BEIJING/OSAKA: Chery Automobile, China's biggest auto maker, is considering purchasing a European car marque as it seeks to expand internationally. The move reflects the growing ambition of Chinese brand owners.

Peter Walshe, of Millward Brown, has argued that Chinese brands have failed to implement effective international expansion plans thus far, as shown by Lenovo's purchase of IBM's computing business, but suggests this could change in the future.

According Jin Yibo, Chery's assistant general manager, there is "a possibility for us to acquire some European auto companies with long histories", with observers suggesting one possible contender is Volvo, which is currently owned by Ford.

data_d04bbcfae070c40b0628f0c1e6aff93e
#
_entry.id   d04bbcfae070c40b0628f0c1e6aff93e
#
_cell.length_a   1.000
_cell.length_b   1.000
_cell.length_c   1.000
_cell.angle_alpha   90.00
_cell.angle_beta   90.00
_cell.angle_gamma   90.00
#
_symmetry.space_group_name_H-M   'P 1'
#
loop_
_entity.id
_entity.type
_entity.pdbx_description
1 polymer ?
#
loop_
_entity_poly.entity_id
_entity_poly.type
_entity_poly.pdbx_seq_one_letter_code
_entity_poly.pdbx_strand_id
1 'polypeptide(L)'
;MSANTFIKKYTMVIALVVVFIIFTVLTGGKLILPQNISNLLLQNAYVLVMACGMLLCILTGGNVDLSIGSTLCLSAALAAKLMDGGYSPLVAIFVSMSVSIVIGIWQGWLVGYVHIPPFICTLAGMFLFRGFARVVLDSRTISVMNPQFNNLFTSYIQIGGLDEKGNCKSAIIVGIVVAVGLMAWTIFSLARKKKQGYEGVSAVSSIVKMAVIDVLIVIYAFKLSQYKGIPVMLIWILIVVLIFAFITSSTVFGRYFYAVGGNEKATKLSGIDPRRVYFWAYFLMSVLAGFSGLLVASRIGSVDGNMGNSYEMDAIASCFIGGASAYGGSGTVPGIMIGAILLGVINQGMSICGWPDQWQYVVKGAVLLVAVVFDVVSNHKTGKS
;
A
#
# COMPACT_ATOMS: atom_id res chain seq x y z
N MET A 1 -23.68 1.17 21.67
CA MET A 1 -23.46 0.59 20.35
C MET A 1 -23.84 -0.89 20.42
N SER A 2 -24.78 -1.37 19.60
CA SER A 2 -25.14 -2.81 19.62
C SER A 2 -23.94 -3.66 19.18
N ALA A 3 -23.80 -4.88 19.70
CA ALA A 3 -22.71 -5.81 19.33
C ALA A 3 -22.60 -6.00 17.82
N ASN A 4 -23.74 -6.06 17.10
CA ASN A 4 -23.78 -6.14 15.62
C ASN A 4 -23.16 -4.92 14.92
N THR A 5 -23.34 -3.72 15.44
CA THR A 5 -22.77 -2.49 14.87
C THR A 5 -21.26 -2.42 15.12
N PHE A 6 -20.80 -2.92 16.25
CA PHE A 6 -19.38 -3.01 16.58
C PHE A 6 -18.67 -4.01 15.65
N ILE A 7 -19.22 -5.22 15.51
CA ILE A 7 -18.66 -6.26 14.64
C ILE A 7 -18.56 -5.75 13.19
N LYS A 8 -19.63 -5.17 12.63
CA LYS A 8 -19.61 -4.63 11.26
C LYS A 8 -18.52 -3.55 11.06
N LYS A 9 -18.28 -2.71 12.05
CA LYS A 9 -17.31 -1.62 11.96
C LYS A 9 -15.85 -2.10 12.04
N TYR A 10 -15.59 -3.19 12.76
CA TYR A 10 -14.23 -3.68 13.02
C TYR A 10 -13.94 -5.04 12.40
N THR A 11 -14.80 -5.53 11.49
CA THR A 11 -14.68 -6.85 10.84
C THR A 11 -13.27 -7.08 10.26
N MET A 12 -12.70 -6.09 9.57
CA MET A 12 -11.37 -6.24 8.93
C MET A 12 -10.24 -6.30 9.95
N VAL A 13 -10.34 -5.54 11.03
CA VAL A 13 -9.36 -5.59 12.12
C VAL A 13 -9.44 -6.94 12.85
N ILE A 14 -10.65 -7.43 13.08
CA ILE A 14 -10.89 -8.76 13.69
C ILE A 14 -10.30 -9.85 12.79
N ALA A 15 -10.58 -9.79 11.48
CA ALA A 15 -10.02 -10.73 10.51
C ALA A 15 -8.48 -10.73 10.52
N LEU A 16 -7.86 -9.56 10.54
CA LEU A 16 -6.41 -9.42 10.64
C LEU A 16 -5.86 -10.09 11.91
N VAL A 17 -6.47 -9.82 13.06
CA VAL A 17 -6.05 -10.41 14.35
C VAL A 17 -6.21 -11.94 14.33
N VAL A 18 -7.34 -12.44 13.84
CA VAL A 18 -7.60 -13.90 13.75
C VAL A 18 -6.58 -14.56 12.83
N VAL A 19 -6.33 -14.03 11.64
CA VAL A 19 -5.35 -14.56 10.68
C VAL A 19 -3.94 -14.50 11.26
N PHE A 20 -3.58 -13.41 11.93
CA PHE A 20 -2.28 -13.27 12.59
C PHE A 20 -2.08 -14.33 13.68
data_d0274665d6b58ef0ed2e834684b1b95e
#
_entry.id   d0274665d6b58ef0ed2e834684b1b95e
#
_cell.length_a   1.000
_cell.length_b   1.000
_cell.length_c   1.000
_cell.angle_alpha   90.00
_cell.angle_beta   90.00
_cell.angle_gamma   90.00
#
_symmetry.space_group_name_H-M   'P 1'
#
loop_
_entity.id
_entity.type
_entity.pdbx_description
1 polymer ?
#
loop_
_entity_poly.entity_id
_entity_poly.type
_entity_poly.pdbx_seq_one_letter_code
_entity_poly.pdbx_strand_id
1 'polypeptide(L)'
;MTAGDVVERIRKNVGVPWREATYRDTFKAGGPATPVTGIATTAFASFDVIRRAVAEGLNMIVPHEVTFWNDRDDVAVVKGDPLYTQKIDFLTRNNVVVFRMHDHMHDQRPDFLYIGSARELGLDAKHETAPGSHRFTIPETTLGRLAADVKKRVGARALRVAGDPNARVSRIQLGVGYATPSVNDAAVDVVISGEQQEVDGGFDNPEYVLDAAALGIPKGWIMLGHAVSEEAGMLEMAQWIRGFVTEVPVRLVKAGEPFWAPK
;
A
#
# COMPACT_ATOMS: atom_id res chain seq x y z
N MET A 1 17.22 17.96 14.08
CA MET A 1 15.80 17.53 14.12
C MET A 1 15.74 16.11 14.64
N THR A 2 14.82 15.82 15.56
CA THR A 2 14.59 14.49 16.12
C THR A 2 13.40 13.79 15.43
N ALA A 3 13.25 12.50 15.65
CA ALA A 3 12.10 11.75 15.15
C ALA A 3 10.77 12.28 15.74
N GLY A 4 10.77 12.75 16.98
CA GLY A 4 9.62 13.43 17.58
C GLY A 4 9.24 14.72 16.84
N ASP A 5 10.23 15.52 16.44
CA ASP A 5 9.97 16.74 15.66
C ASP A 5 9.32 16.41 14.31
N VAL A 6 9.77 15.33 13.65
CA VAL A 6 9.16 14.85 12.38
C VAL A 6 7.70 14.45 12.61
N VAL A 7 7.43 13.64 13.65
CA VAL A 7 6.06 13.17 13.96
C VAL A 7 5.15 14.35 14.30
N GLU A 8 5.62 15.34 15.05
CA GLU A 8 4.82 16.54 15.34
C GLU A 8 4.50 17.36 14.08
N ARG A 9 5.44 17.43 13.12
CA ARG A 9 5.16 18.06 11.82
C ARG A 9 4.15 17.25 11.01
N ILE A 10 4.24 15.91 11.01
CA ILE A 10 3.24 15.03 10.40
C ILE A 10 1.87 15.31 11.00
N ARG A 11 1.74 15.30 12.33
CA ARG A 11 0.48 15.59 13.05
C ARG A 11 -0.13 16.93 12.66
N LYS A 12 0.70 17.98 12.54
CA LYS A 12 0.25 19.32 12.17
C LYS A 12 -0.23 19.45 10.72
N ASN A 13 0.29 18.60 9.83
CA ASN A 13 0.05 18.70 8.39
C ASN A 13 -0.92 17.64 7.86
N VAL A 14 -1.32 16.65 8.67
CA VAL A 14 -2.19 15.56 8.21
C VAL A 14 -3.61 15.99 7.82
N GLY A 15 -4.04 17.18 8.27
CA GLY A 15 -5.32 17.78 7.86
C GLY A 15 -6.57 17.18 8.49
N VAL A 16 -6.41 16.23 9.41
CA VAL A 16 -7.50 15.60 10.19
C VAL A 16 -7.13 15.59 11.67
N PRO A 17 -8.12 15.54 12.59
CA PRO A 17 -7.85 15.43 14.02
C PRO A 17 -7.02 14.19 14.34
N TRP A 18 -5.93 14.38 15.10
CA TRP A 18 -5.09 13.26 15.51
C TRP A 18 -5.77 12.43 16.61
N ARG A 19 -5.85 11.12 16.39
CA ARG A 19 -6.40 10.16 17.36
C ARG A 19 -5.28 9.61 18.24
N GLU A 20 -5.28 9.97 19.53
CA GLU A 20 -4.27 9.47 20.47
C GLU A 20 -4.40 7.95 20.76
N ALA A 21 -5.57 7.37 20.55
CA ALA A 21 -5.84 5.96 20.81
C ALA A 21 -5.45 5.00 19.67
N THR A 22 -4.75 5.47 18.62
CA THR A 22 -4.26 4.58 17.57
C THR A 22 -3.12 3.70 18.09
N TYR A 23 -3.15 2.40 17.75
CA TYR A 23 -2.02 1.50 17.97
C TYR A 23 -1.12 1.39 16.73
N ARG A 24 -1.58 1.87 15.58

Chery, which has operations in Iran and Russia, saw sales fall by 7% to 356,000 in January, but Jin argues buying a foreign brand "is one way to help build our company into an international automaker."

By contrast, Japanese electronics firm Panasonic is looking to overcome the downturn by encouraging 10,000 senior staff members to spend ¥200,000 ($2,172; €1,721; £1,500) on its products.

Panasonic is urging its top staff to "recognise the severity of the current business environment" by purchasing a range of electrical goods by July, having announced plans to shut 20% of factories and cut 15,000 jobs earlier this month.

Data sourced from Bloomberg; additional content by WARC staff